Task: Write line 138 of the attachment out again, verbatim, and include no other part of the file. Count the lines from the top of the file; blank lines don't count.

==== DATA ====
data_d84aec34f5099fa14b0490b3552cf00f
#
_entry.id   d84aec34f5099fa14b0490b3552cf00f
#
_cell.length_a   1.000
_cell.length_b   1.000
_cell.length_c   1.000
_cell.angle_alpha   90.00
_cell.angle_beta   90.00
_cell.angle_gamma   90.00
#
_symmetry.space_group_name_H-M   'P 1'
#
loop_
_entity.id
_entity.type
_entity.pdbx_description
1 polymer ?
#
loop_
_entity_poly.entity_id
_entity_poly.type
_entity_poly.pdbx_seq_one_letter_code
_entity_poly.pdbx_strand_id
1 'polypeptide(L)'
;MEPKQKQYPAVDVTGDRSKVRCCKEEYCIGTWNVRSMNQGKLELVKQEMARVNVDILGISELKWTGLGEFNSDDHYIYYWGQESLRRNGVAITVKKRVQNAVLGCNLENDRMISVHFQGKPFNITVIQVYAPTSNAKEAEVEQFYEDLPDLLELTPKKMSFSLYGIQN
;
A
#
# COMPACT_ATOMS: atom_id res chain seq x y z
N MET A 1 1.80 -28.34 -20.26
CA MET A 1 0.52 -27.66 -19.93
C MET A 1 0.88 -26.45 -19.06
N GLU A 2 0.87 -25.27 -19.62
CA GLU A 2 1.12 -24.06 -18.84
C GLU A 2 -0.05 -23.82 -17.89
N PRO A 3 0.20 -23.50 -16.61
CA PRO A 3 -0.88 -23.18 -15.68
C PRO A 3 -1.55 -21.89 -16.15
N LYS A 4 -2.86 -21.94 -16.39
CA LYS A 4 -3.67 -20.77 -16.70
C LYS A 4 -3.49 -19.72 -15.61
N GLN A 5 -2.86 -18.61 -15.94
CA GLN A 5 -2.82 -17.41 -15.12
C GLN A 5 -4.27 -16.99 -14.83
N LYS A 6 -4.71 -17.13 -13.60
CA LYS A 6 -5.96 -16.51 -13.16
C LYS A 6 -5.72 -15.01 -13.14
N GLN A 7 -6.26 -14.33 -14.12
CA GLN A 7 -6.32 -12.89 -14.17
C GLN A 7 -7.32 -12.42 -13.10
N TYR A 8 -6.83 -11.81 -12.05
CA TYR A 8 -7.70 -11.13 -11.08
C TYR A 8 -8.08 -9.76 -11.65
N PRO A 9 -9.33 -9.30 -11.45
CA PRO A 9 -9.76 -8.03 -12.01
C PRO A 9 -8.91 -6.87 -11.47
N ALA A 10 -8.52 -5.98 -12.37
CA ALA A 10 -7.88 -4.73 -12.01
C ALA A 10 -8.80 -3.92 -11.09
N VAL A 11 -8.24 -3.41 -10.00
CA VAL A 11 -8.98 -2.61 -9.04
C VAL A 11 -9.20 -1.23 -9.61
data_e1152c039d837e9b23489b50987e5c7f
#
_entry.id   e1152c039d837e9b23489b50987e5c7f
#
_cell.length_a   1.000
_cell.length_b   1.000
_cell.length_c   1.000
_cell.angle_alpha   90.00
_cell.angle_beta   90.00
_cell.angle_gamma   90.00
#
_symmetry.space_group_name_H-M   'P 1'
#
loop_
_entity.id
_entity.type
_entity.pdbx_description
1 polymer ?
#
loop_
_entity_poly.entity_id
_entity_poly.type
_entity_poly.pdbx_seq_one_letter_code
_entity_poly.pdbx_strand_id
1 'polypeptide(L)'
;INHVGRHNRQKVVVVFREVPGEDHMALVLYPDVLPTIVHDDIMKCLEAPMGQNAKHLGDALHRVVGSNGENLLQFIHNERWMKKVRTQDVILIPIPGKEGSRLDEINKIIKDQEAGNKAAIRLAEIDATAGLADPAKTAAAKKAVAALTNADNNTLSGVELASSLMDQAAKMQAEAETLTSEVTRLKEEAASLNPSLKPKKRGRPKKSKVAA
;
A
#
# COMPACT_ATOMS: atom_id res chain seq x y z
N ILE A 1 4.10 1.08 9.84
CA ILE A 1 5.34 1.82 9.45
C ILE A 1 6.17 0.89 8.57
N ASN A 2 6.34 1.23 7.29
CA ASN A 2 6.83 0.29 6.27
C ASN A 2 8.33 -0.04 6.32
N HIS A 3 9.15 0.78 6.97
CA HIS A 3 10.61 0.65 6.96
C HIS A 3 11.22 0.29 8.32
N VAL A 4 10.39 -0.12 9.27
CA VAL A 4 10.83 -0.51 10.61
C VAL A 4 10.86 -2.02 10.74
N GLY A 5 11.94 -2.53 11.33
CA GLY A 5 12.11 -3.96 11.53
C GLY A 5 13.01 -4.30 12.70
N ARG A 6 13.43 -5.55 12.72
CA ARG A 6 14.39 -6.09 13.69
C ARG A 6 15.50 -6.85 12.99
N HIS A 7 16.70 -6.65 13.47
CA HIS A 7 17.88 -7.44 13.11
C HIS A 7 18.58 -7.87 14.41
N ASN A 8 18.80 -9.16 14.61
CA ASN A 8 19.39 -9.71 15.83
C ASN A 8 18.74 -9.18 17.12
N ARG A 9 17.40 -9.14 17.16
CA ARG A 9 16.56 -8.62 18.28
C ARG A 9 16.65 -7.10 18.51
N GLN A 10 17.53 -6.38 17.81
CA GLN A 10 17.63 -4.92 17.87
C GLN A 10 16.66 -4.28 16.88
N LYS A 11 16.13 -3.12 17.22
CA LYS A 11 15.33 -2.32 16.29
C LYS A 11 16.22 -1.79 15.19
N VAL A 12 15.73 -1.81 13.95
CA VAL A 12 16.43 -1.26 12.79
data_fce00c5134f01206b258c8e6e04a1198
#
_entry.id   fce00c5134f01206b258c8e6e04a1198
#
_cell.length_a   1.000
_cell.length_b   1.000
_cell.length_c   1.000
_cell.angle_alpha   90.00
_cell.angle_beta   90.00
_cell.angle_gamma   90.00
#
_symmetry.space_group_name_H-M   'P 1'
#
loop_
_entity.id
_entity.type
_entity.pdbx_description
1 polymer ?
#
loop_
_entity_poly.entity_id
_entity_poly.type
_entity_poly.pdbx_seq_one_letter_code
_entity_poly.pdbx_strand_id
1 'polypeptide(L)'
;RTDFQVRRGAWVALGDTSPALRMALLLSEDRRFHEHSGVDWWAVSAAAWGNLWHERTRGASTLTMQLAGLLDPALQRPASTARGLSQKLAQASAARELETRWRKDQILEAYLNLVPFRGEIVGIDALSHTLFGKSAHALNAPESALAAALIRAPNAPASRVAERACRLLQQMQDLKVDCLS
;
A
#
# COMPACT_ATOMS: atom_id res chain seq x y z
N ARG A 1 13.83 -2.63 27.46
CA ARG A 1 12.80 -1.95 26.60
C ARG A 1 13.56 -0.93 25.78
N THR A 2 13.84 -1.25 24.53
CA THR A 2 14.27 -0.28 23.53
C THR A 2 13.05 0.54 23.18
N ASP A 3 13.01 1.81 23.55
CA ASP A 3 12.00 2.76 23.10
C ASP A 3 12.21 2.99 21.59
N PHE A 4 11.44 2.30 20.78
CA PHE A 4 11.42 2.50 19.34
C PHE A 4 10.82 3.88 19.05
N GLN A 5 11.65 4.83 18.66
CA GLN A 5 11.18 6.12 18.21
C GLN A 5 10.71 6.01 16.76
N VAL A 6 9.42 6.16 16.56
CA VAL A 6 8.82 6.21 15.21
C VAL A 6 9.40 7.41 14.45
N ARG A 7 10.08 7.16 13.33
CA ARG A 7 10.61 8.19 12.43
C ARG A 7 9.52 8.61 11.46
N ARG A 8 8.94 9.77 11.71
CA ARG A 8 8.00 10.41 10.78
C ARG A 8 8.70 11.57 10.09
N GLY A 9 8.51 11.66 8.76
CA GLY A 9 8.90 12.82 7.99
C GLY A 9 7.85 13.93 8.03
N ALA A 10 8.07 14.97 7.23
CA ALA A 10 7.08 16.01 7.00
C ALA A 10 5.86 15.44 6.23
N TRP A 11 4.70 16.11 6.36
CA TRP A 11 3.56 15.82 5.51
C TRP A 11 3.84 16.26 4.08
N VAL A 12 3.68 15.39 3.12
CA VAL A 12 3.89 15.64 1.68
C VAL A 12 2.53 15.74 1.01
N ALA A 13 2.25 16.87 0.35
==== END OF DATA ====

_cell.angle_gamma   90.00